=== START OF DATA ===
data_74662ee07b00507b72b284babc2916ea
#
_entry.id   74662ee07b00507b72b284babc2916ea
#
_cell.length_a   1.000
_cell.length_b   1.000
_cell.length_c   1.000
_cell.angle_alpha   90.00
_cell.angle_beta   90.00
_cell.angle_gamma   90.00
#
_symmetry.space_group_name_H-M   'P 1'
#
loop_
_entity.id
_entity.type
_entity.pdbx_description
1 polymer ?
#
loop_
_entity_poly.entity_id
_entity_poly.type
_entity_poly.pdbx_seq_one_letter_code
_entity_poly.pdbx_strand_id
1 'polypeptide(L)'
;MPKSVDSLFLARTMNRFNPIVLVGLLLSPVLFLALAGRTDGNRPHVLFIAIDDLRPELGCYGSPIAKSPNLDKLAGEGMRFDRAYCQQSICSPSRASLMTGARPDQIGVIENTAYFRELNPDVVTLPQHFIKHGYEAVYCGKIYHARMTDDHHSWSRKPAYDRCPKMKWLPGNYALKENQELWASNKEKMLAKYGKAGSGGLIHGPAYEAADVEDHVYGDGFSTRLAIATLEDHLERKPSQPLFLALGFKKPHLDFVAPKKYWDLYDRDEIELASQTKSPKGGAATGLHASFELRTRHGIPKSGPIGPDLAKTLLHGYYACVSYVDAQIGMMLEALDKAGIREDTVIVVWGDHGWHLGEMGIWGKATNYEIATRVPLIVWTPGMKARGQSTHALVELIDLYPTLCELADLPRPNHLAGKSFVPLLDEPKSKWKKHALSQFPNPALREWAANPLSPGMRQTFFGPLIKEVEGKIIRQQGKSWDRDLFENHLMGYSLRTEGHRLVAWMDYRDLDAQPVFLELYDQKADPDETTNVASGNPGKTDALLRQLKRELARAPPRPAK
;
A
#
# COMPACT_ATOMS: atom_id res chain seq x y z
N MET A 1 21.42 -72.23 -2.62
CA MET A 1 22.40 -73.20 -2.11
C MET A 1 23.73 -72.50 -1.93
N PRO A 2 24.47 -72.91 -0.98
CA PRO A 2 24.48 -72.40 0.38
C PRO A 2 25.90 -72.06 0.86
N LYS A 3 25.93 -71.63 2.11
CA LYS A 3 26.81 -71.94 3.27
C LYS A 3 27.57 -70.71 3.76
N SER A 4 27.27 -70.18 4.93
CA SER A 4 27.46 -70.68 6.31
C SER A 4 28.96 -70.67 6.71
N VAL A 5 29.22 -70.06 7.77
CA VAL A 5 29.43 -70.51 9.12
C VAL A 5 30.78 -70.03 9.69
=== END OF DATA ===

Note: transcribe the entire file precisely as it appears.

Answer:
data_74662ee07b00507b72b284babc2916ea
#
_entry.id   74662ee07b00507b72b284babc2916ea
#
_cell.length_a   1.000
_cell.length_b   1.000
_cell.length_c   1.000
_cell.angle_alpha   90.00
_cell.angle_beta   90.00
_cell.angle_gamma   90.00
#
_symmetry.space_group_name_H-M   'P 1'
#
loop_
_entity.id
_entity.type
_entity.pdbx_description
1 polymer ?
#
loop_
_entity_poly.entity_id
_entity_poly.type
_entity_poly.pdbx_seq_one_letter_code
_entity_poly.pdbx_strand_id
1 'polypeptide(L)'
;MPKSVDSLFLARTMNRFNPIVLVGLLLSPVLFLALAGRTDGNRPHVLFIAIDDLRPELGCYGSPIAKSPNLDKLAGEGMRFDRAYCQQSICSPSRASLMTGARPDQIGVIENTAYFRELNPDVVTLPQHFIKHGYEAVYCGKIYHARMTDDHHSWSRKPAYDRCPKMKWLPGNYALKENQELWASNKEKMLAKYGKAGSGGLIHGPAYEAADVEDHVYGDGFSTRLAIATLEDHLERKPSQPLFLALGFKKPHLDFVAPKKYWDLYDRDEIELASQTKSPKGGAATGLHASFELRTRHGIPKSGPIGPDLAKTLLHGYYACVSYVDAQIGMMLEALDKAGIREDTVIVVWGDHGWHLGEMGIWGKATNYEIATRVPLIVWTPGMKARGQSTHALVELIDLYPTLCELADLPRPNHLAGKSFVPLLDEPKSKWKKHALSQFPNPALREWAANPLSPGMRQTFFGPLIKEVEGKIIRQQGKSWDRDLFENHLMGYSLRTEGHRLVAWMDYRDLDAQPVFLELYDQKADPDETTNVASGNPGKTDALLRQLKRELARAPPRPAK
;
A
#
# COMPACT_ATOMS: atom_id res chain seq x y z
N MET A 1 21.42 -72.23 -2.62
CA MET A 1 22.40 -73.20 -2.11
C MET A 1 23.73 -72.50 -1.93
N PRO A 2 24.47 -72.91 -0.98
CA PRO A 2 24.48 -72.40 0.38
C PRO A 2 25.90 -72.06 0.86
N LYS A 3 25.93 -71.63 2.11
CA LYS A 3 26.81 -71.94 3.27
C LYS A 3 27.57 -70.71 3.76
N SER A 4 27.27 -70.18 4.93
CA SER A 4 27.46 -70.68 6.31
C SER A 4 28.96 -70.67 6.71
N VAL A 5 29.22 -70.06 7.77
CA VAL A 5 29.43 -70.51 9.12
C VAL A 5 30.78 -70.03 9.69